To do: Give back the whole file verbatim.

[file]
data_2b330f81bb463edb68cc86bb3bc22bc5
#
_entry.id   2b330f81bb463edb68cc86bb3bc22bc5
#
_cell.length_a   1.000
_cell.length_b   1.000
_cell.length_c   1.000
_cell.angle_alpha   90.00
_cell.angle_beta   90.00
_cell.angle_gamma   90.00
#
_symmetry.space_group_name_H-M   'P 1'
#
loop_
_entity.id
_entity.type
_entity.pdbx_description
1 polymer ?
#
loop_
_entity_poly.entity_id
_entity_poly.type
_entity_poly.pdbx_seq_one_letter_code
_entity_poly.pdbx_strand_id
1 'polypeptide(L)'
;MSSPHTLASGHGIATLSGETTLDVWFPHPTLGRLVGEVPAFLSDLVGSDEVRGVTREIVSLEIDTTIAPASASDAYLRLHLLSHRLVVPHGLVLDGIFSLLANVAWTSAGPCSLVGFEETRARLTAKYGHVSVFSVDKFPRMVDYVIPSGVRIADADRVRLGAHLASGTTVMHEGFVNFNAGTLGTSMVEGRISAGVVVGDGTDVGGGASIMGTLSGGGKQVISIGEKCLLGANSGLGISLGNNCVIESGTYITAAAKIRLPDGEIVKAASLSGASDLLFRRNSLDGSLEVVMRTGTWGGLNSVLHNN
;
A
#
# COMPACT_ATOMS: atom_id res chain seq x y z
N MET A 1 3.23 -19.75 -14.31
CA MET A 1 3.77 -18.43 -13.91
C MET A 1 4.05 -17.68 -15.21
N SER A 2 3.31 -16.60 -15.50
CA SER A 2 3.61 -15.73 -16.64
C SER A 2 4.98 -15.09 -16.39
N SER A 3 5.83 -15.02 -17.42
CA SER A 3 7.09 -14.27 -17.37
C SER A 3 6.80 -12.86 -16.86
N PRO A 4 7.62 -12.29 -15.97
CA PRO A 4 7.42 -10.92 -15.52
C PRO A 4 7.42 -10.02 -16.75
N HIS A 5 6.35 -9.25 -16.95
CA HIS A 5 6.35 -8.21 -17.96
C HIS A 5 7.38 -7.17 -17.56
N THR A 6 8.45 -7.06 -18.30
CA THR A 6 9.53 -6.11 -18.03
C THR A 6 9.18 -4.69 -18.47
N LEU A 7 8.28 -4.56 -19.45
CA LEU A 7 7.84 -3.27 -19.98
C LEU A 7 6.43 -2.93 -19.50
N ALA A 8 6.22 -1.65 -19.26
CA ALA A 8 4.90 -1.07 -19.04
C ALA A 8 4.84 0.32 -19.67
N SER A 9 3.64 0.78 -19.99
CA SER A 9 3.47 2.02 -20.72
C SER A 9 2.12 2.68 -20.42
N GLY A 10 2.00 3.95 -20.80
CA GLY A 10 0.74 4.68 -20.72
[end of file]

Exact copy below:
data_2b330f81bb463edb68cc86bb3bc22bc5
#
_entry.id   2b330f81bb463edb68cc86bb3bc22bc5
#
_cell.length_a   1.000
_cell.length_b   1.000
_cell.length_c   1.000
_cell.angle_alpha   90.00
_cell.angle_beta   90.00
_cell.angle_gamma   90.00
#
_symmetry.space_group_name_H-M   'P 1'
#
loop_
_entity.id
_entity.type
_entity.pdbx_description
1 polymer ?
#
loop_
_entity_poly.entity_id
_entity_poly.type
_entity_poly.pdbx_seq_one_letter_code
_entity_poly.pdbx_strand_id
1 'polypeptide(L)'
;MSSPHTLASGHGIATLSGETTLDVWFPHPTLGRLVGEVPAFLSDLVGSDEVRGVTREIVSLEIDTTIAPASASDAYLRLHLLSHRLVVPHGLVLDGIFSLLANVAWTSAGPCSLVGFEETRARLTAKYGHVSVFSVDKFPRMVDYVIPSGVRIADADRVRLGAHLASGTTVMHEGFVNFNAGTLGTSMVEGRISAGVVVGDGTDVGGGASIMGTLSGGGKQVISIGEKCLLGANSGLGISLGNNCVIESGTYITAAAKIRLPDGEIVKAASLSGASDLLFRRNSLDGSLEVVMRTGTWGGLNSVLHNN
;
A
#
# COMPACT_ATOMS: atom_id res chain seq x y z
N MET A 1 3.23 -19.75 -14.31
CA MET A 1 3.77 -18.43 -13.91
C MET A 1 4.05 -17.68 -15.21
N SER A 2 3.31 -16.60 -15.50
CA SER A 2 3.61 -15.73 -16.64
C SER A 2 4.98 -15.09 -16.39
N SER A 3 5.83 -15.02 -17.42
CA SER A 3 7.09 -14.27 -17.37
C SER A 3 6.80 -12.86 -16.86
N PRO A 4 7.62 -12.29 -15.97
CA PRO A 4 7.42 -10.92 -15.52
C PRO A 4 7.42 -10.02 -16.75
N HIS A 5 6.35 -9.25 -16.95
CA HIS A 5 6.35 -8.21 -17.96
C HIS A 5 7.38 -7.17 -17.56
N THR A 6 8.45 -7.06 -18.30
CA THR A 6 9.53 -6.11 -18.03
C THR A 6 9.18 -4.69 -18.47
N LEU A 7 8.28 -4.56 -19.45
CA LEU A 7 7.84 -3.27 -19.98
C LEU A 7 6.43 -2.93 -19.50
N ALA A 8 6.22 -1.65 -19.26
CA ALA A 8 4.90 -1.07 -19.04
C ALA A 8 4.84 0.32 -19.67
N SER A 9 3.64 0.78 -19.99
CA SER A 9 3.47 2.02 -20.72
C SER A 9 2.12 2.68 -20.42
N GLY A 10 2.00 3.95 -20.80
CA GLY A 10 0.74 4.68 -20.72